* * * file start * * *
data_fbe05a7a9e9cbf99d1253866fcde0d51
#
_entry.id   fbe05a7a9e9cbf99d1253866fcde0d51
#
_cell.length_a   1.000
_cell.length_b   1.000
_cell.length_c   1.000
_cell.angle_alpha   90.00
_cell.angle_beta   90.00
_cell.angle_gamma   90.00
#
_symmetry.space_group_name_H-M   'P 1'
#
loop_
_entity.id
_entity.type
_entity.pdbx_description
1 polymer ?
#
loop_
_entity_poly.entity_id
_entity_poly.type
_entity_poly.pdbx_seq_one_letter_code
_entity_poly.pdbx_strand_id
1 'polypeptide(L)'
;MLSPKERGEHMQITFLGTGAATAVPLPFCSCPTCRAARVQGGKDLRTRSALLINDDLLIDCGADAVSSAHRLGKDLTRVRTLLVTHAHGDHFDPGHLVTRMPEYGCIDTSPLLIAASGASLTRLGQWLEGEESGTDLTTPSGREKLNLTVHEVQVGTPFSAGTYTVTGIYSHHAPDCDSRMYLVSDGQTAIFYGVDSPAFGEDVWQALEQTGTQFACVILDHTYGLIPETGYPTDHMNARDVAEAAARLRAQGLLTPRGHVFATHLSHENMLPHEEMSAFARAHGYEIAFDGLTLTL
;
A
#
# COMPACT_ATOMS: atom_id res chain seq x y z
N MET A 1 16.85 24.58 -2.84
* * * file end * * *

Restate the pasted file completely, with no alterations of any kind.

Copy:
data_fbe05a7a9e9cbf99d1253866fcde0d51
#
_entry.id   fbe05a7a9e9cbf99d1253866fcde0d51
#
_cell.length_a   1.000
_cell.length_b   1.000
_cell.length_c   1.000
_cell.angle_alpha   90.00
_cell.angle_beta   90.00
_cell.angle_gamma   90.00
#
_symmetry.space_group_name_H-M   'P 1'
#
loop_
_entity.id
_entity.type
_entity.pdbx_description
1 polymer ?
#
loop_
_entity_poly.entity_id
_entity_poly.type
_entity_poly.pdbx_seq_one_letter_code
_entity_poly.pdbx_strand_id
1 'polypeptide(L)'
;MLSPKERGEHMQITFLGTGAATAVPLPFCSCPTCRAARVQGGKDLRTRSALLINDDLLIDCGADAVSSAHRLGKDLTRVRTLLVTHAHGDHFDPGHLVTRMPEYGCIDTSPLLIAASGASLTRLGQWLEGEESGTDLTTPSGREKLNLTVHEVQVGTPFSAGTYTVTGIYSHHAPDCDSRMYLVSDGQTAIFYGVDSPAFGEDVWQALEQTGTQFACVILDHTYGLIPETGYPTDHMNARDVAEAAARLRAQGLLTPRGHVFATHLSHENMLPHEEMSAFARAHGYEIAFDGLTLTL
;
A
#
# COMPACT_ATOMS: atom_id res chain seq x y z
N MET A 1 16.85 24.58 -2.84